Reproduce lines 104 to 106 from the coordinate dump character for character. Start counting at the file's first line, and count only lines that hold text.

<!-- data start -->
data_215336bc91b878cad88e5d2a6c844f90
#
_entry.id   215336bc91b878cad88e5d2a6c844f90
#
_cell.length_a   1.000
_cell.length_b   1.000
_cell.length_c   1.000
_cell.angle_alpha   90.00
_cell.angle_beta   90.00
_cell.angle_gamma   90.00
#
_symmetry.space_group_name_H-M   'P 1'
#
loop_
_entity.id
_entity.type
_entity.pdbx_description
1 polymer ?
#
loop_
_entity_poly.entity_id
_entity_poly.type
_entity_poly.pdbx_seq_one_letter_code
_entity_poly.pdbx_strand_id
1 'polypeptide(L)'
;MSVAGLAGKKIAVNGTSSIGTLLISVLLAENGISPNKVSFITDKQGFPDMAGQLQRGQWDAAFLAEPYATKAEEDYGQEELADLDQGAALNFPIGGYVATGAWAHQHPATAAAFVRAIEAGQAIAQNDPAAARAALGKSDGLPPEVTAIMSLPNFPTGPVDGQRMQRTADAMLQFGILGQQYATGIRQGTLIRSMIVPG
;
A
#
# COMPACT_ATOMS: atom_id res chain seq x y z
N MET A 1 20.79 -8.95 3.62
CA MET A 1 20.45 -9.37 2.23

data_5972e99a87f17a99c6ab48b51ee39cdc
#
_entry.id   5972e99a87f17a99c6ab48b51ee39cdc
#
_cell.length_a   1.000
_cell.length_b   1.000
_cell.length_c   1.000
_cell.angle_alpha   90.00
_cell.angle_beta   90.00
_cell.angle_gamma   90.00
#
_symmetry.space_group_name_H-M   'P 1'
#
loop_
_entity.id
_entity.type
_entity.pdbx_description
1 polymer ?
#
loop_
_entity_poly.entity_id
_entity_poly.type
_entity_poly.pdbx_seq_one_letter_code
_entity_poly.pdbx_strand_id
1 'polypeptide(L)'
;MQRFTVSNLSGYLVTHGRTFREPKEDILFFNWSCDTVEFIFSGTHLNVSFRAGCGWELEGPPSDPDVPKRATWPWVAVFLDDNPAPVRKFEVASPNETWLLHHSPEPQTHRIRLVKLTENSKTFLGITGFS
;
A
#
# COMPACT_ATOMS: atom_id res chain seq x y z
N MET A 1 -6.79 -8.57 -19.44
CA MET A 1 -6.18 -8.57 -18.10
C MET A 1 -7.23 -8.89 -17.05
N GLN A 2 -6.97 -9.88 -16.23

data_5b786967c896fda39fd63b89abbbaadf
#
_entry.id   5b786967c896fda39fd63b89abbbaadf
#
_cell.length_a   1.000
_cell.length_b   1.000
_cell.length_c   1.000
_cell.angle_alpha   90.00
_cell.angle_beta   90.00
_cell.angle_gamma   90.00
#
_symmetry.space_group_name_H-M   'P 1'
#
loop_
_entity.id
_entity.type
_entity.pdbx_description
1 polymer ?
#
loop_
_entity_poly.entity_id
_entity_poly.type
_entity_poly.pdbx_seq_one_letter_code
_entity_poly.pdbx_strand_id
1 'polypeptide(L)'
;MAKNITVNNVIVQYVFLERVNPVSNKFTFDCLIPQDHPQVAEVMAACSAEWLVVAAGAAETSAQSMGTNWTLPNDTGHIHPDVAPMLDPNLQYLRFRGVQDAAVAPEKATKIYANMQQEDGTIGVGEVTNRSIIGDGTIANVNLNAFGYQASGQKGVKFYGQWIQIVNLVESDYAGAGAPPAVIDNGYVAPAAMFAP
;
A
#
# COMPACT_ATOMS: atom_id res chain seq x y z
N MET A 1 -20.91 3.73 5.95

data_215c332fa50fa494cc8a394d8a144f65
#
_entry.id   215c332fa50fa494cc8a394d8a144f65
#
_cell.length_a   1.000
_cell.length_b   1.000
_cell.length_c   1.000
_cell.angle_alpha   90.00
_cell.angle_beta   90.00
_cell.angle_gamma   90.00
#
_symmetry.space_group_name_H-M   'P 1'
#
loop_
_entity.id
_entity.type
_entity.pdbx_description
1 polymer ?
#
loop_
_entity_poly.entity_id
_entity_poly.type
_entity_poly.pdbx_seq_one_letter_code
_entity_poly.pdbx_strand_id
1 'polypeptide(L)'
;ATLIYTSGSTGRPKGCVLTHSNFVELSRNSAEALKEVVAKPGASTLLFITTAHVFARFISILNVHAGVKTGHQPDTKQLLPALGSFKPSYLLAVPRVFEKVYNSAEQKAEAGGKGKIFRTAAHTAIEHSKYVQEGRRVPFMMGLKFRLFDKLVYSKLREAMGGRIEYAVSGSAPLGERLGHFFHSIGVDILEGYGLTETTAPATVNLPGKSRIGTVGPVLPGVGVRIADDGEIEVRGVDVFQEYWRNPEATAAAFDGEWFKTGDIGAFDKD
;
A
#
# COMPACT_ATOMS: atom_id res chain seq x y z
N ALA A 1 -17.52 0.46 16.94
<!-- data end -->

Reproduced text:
_cell.length_c   1.000
_cell.angle_alpha   90.00
_cell.angle_beta   90.00